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Journal of Democracy 11.3 (2000) 5-18
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Markets, Law, and Democracy
Charles Fried *
What passes for a market economy in many of the countries that abandoned communism in the last decade has offered a sorry spectacle: In Russia, it has produced few material benefits for the majority of citizens. Their levels of health care, life expectancy, education, and economic security have all declined. In China, the transition to a freer economy has produced some striking material gains, in part because the starting point was so low and in part because a ruthless suppression of political liberties has underwritten a measure of social stability and order. Russia and China may be cited as models of bandit and tyrant capitalism, respectively. Of the smaller states that have emerged from the wreckage of the Soviet empire, few have been unqualified successes, and most have been plagued to some degree with the bandit mentality that afflicts Russia in a more extreme form. Undoubtedly, Václav Havel was correct to warn that a half-century or more of communism had degraded the human spirit so thoroughly that privatization, property rights, and even the recognition of basic political and personal liberties could not quickly reproduce in those ravaged lands the lineaments of a functioning liberal democracy. 1
If we ask what is missing in either bandit or tyrant capitalist societies (in the way a physician studies the pathological in order to understand the healthy constitution), we will be led to those presuppositions of a [End Page 5] healthy liberal market democracy so basic that they are almost invisible. The pathology that casual observers and critics of bandit economies have tended to emphasize is a crushing disparity between the situation of the many and the few. The focus on income inequality, however, obscures deeper truths, falsely suggesting that income equality is both necessary and sufficient to a well-ordered society. This fallacy leads many to treat the attainment and maintenance of income equality as the overriding virtue of the good society, and to be willing to sacrifice everything to its attainment and to suppress by all means anything that would disturb it.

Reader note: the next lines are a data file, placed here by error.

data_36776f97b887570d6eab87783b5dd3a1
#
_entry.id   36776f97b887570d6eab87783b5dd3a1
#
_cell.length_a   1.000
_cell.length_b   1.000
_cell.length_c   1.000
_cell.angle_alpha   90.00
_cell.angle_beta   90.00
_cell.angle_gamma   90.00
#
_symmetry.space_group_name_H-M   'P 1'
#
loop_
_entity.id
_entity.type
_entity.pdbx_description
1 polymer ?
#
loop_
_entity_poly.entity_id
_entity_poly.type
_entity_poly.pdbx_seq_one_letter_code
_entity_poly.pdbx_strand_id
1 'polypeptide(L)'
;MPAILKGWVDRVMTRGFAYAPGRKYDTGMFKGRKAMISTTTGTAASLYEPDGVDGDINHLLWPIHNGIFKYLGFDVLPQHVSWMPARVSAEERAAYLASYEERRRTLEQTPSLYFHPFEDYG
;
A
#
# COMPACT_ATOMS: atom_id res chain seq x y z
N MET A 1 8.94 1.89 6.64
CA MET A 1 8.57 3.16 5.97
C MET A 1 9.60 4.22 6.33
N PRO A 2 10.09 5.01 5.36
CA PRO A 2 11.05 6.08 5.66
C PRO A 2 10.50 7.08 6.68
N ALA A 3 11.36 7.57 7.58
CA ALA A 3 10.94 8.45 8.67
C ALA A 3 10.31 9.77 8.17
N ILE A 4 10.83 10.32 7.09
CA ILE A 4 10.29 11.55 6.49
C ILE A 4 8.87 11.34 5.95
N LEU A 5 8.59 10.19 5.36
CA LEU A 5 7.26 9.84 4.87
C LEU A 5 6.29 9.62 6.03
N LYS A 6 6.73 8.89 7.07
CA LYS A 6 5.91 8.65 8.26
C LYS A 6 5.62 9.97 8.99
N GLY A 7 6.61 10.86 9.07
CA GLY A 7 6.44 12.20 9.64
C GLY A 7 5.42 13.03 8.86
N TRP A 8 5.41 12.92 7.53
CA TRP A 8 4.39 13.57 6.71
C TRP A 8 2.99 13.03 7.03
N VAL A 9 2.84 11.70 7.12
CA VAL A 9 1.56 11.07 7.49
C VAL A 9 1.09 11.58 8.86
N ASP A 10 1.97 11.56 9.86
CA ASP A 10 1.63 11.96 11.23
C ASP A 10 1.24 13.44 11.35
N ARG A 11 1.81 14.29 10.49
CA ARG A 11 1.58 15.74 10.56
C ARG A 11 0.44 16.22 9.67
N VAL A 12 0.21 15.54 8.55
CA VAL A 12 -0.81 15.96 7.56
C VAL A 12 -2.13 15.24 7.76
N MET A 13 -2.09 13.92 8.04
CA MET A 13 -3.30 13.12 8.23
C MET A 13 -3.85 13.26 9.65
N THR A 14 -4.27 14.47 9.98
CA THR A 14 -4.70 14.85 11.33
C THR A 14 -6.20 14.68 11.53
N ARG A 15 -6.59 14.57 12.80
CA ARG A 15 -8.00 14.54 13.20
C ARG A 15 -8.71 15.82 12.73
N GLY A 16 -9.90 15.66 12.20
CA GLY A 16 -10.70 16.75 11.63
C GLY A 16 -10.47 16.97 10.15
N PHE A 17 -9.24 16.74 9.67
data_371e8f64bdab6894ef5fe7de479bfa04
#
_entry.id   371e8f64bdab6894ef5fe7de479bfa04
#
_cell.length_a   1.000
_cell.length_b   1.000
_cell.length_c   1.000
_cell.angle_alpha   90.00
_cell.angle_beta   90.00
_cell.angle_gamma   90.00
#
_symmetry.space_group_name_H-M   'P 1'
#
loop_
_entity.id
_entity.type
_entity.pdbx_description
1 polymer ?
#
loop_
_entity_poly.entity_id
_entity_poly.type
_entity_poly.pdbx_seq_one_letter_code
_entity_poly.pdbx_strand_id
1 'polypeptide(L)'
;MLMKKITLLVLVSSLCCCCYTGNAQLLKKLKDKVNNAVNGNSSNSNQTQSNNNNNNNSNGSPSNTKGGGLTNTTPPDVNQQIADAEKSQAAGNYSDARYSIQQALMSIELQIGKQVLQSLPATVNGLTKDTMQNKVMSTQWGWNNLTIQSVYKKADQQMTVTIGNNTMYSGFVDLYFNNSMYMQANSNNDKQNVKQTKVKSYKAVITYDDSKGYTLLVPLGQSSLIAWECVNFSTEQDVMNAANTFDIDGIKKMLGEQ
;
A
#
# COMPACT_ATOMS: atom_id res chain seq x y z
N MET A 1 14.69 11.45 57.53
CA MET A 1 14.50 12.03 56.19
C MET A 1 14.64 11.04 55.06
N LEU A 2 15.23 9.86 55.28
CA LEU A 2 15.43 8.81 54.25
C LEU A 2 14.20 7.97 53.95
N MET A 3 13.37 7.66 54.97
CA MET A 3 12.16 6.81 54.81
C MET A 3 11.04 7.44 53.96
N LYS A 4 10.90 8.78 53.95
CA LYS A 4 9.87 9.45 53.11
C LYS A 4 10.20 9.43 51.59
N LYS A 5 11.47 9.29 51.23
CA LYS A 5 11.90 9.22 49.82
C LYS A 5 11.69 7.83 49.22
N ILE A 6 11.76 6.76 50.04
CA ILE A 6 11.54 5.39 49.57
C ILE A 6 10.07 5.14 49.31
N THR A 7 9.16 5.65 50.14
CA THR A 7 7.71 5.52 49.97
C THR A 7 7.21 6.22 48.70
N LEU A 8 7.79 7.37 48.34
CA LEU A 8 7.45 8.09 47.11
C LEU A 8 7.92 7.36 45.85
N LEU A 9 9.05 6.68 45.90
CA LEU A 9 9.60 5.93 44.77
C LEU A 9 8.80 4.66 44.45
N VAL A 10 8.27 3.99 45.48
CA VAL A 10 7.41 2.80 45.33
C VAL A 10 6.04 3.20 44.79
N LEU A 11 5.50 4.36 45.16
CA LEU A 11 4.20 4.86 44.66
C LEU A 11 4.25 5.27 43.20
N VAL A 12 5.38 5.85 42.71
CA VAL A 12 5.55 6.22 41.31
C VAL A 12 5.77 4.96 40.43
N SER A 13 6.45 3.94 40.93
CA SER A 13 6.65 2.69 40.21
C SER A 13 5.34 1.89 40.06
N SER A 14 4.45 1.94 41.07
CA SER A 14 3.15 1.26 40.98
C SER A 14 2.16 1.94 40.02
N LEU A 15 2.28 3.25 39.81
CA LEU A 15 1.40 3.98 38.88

This undue focus on equality deflects attention from the true goal of a good and well-ordered society: to offer every citizen a reasonable opportunity to define and attain his or her goals in life. This means a prosperous society. The few recent experiments in which societies have tried to create a good life for their citizens by deliberately suppressing prosperity (Pol Pot's Cambodia, Mao's Cultural Revolution) have been disasters. To be sure, they avoided prosperity, but they also crushed the human spirit with a brutality and totality unmatched by even the most corrupt, venal, and materialistic of regimes. The good society is also a prosperous society--not because material goods are an assurance of happiness, but because being productive for oneself, one's family, and one's fellow human beings is a natural expression of the active human spirit.
This definition of a good society may not seem, at first glance, to contradict the claims of tyrant capitalists. Their societies might permit infinitely varied opportunities for economic contracting (and thus engender economic prosperity), though without popular control over the mechanisms of government. Indeed, Hong Kong under Chinese rule may currently embody just such a compromise. Defenders of tyrant capitalism sometimes posit "Asian values" that are said to justify diminished individual political liberty in the name of increased collective wealth. Yet in the end, no matter what their geographic locale, tyrant capitalists defend their power-grabs by variants of the same slogan: The poor prefer bread to the ballot.
I believe that this general defense of tyrant capitalism fails for two interrelated reasons. First, as argued above, the true goal of society is to facilitate the independent choices of its constituent members. Even the desperately poor recognize that these choices cannot be restricted to the economic realm. Indeed the boundaries of the economic are not all that clear: Consumer choice is not free if it does not extend to the books and newspapers one may read, and...